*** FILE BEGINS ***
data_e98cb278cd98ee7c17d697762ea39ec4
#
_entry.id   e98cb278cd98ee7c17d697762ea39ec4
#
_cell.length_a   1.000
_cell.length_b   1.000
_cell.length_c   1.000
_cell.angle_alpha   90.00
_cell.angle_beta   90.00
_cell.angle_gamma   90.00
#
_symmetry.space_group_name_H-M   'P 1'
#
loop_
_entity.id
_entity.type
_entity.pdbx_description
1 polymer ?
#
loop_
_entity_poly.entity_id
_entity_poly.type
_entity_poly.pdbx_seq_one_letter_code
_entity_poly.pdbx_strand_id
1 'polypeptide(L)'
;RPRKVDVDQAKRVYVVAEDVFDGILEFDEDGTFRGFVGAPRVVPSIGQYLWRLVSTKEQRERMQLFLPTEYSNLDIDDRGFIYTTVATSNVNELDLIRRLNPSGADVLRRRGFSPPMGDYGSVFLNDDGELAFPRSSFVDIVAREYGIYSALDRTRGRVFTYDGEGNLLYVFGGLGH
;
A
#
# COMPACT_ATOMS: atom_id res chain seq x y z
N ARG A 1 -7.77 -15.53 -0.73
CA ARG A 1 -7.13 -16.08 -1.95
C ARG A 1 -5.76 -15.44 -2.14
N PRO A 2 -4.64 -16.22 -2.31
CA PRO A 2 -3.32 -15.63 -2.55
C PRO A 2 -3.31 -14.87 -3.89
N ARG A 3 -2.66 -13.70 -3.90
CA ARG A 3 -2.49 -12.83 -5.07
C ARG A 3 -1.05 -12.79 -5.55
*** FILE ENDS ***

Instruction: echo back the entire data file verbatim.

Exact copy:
data_e98cb278cd98ee7c17d697762ea39ec4
#
_entry.id   e98cb278cd98ee7c17d697762ea39ec4
#
_cell.length_a   1.000
_cell.length_b   1.000
_cell.length_c   1.000
_cell.angle_alpha   90.00
_cell.angle_beta   90.00
_cell.angle_gamma   90.00
#
_symmetry.space_group_name_H-M   'P 1'
#
loop_
_entity.id
_entity.type
_entity.pdbx_description
1 polymer ?
#
loop_
_entity_poly.entity_id
_entity_poly.type
_entity_poly.pdbx_seq_one_letter_code
_entity_poly.pdbx_strand_id
1 'polypeptide(L)'
;RPRKVDVDQAKRVYVVAEDVFDGILEFDEDGTFRGFVGAPRVVPSIGQYLWRLVSTKEQRERMQLFLPTEYSNLDIDDRGFIYTTVATSNVNELDLIRRLNPSGADVLRRRGFSPPMGDYGSVFLNDDGELAFPRSSFVDIVAREYGIYSALDRTRGRVFTYDGEGNLLYVFGGLGH
;
A
#
# COMPACT_ATOMS: atom_id res chain seq x y z
N ARG A 1 -7.77 -15.53 -0.73
CA ARG A 1 -7.13 -16.08 -1.95
C ARG A 1 -5.76 -15.44 -2.14
N PRO A 2 -4.64 -16.22 -2.31
CA PRO A 2 -3.32 -15.63 -2.55
C PRO A 2 -3.31 -14.87 -3.89
N ARG A 3 -2.66 -13.70 -3.90
CA ARG A 3 -2.49 -12.83 -5.07
C ARG A 3 -1.05 -12.79 -5.55